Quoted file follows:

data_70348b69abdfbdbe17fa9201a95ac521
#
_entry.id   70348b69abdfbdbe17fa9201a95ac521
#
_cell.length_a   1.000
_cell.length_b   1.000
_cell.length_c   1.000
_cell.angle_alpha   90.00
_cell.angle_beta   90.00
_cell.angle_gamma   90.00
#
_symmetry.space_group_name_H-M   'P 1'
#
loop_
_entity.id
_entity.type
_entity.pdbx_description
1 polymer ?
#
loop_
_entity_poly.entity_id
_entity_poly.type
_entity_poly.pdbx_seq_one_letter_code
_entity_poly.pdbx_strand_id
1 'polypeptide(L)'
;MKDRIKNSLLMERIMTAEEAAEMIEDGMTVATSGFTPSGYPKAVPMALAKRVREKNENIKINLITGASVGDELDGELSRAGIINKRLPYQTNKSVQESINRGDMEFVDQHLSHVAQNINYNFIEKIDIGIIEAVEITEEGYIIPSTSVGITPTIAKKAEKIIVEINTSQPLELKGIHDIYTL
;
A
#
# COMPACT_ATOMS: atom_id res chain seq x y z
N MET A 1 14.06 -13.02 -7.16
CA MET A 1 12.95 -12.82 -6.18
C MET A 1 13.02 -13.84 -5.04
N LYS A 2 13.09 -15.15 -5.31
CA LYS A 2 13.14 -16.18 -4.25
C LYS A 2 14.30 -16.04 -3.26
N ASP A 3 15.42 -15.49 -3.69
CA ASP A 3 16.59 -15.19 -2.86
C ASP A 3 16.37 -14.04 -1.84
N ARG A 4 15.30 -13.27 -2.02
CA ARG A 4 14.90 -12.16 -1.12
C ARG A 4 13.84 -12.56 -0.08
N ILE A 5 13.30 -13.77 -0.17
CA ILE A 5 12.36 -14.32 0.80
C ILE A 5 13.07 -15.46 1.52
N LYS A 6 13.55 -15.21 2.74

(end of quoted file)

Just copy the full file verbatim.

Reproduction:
data_70348b69abdfbdbe17fa9201a95ac521
#
_entry.id   70348b69abdfbdbe17fa9201a95ac521
#
_cell.length_a   1.000
_cell.length_b   1.000
_cell.length_c   1.000
_cell.angle_alpha   90.00
_cell.angle_beta   90.00
_cell.angle_gamma   90.00
#
_symmetry.space_group_name_H-M   'P 1'
#
loop_
_entity.id
_entity.type
_entity.pdbx_description
1 polymer ?
#
loop_
_entity_poly.entity_id
_entity_poly.type
_entity_poly.pdbx_seq_one_letter_code
_entity_poly.pdbx_strand_id
1 'polypeptide(L)'
;MKDRIKNSLLMERIMTAEEAAEMIEDGMTVATSGFTPSGYPKAVPMALAKRVREKNENIKINLITGASVGDELDGELSRAGIINKRLPYQTNKSVQESINRGDMEFVDQHLSHVAQNINYNFIEKIDIGIIEAVEITEEGYIIPSTSVGITPTIAKKAEKIIVEINTSQPLELKGIHDIYTL
;
A
#
# COMPACT_ATOMS: atom_id res chain seq x y z
N MET A 1 14.06 -13.02 -7.16
CA MET A 1 12.95 -12.82 -6.18
C MET A 1 13.02 -13.84 -5.04
N LYS A 2 13.09 -15.15 -5.31
CA LYS A 2 13.14 -16.18 -4.25
C LYS A 2 14.30 -16.04 -3.26
N ASP A 3 15.42 -15.49 -3.69
CA ASP A 3 16.59 -15.19 -2.86
C ASP A 3 16.37 -14.04 -1.84
N ARG A 4 15.30 -13.27 -2.02
CA ARG A 4 14.90 -12.16 -1.12
C ARG A 4 13.84 -12.56 -0.08
N ILE A 5 13.30 -13.77 -0.17
CA ILE A 5 12.36 -14.32 0.80
C ILE A 5 13.07 -15.46 1.52
N LYS A 6 13.55 -15.21 2.74